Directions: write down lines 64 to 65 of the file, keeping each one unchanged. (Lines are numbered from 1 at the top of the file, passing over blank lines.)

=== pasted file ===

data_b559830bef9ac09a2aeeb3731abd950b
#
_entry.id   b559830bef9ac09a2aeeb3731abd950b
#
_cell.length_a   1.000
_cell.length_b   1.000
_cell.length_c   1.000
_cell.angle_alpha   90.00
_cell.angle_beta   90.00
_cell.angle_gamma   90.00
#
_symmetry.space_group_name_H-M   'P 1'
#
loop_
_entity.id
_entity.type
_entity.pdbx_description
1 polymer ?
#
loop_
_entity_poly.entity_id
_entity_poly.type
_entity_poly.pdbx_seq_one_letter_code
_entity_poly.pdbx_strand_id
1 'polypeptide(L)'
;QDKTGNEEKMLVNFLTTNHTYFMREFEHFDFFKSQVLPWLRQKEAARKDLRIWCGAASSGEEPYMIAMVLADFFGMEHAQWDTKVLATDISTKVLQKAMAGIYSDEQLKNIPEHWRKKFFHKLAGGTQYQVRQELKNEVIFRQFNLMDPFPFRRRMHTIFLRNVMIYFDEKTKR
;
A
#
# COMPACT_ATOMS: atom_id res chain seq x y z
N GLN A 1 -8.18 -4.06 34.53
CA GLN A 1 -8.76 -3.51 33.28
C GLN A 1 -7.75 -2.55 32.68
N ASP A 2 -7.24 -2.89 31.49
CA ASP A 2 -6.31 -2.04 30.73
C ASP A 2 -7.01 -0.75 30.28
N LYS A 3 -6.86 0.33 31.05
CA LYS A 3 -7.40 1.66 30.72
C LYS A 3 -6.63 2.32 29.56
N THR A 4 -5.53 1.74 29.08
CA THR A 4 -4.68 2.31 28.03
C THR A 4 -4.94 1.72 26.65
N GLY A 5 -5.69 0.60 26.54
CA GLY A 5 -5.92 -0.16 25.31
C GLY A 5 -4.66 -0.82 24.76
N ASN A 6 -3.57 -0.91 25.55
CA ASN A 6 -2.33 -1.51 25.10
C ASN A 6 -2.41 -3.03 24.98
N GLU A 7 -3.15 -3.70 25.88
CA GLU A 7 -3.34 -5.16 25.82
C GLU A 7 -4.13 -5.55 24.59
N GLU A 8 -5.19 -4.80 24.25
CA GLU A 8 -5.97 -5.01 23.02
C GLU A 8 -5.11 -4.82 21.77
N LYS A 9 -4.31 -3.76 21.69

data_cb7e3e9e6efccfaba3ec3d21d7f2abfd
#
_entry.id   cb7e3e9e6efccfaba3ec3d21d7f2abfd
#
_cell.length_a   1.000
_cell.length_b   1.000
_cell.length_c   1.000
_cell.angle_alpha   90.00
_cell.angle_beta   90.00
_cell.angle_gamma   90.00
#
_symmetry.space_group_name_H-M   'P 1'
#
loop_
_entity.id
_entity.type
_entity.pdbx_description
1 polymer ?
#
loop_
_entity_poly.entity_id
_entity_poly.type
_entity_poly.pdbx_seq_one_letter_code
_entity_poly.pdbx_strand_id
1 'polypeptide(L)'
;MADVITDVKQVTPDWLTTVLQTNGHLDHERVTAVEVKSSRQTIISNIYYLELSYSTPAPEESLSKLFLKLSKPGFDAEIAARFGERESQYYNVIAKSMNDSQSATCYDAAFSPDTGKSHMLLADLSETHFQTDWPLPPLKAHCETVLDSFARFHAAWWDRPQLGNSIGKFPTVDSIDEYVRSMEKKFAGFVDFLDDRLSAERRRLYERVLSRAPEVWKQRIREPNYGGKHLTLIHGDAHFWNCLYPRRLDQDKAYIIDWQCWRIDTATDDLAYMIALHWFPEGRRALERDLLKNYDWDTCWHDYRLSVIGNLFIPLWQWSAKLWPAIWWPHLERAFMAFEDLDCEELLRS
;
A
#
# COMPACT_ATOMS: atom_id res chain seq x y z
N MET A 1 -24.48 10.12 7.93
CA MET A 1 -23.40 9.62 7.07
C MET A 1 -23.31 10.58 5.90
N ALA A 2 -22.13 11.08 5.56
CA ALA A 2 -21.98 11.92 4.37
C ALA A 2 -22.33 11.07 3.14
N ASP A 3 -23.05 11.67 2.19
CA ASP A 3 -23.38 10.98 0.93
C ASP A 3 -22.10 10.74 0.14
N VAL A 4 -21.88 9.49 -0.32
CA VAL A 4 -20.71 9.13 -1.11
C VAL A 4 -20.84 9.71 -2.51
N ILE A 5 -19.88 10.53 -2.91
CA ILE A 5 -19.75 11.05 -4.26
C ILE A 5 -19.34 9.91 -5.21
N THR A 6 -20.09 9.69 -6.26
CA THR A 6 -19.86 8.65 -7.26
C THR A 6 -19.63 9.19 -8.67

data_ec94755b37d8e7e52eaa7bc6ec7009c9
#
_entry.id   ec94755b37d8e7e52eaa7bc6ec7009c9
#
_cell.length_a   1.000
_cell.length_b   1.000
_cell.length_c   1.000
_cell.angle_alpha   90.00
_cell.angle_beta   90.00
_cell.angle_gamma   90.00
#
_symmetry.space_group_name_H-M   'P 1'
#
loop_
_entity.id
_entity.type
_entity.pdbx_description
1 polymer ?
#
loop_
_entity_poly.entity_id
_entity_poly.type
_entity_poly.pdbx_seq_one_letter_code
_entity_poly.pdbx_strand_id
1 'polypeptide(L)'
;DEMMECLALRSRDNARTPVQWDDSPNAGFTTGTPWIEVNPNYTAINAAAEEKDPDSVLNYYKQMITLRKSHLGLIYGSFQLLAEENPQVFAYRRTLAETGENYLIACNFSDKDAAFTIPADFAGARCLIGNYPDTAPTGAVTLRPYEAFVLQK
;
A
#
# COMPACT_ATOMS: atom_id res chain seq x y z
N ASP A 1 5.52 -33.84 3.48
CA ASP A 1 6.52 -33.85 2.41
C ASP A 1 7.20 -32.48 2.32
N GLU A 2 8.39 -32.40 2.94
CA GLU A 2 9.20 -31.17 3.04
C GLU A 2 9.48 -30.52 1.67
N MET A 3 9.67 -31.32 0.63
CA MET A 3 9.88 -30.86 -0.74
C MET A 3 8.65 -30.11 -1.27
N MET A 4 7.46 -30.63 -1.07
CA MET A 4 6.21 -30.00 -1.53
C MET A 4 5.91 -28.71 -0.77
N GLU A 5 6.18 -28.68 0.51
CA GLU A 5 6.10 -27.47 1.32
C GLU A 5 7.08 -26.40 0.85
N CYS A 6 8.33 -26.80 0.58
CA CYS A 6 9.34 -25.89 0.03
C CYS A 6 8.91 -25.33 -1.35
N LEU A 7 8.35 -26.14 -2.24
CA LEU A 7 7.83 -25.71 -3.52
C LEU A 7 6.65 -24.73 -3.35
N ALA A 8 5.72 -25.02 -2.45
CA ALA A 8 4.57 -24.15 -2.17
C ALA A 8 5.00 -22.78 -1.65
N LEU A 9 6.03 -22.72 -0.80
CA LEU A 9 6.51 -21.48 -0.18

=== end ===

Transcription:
_cell.angle_beta   90.00
_cell.angle_gamma   90.00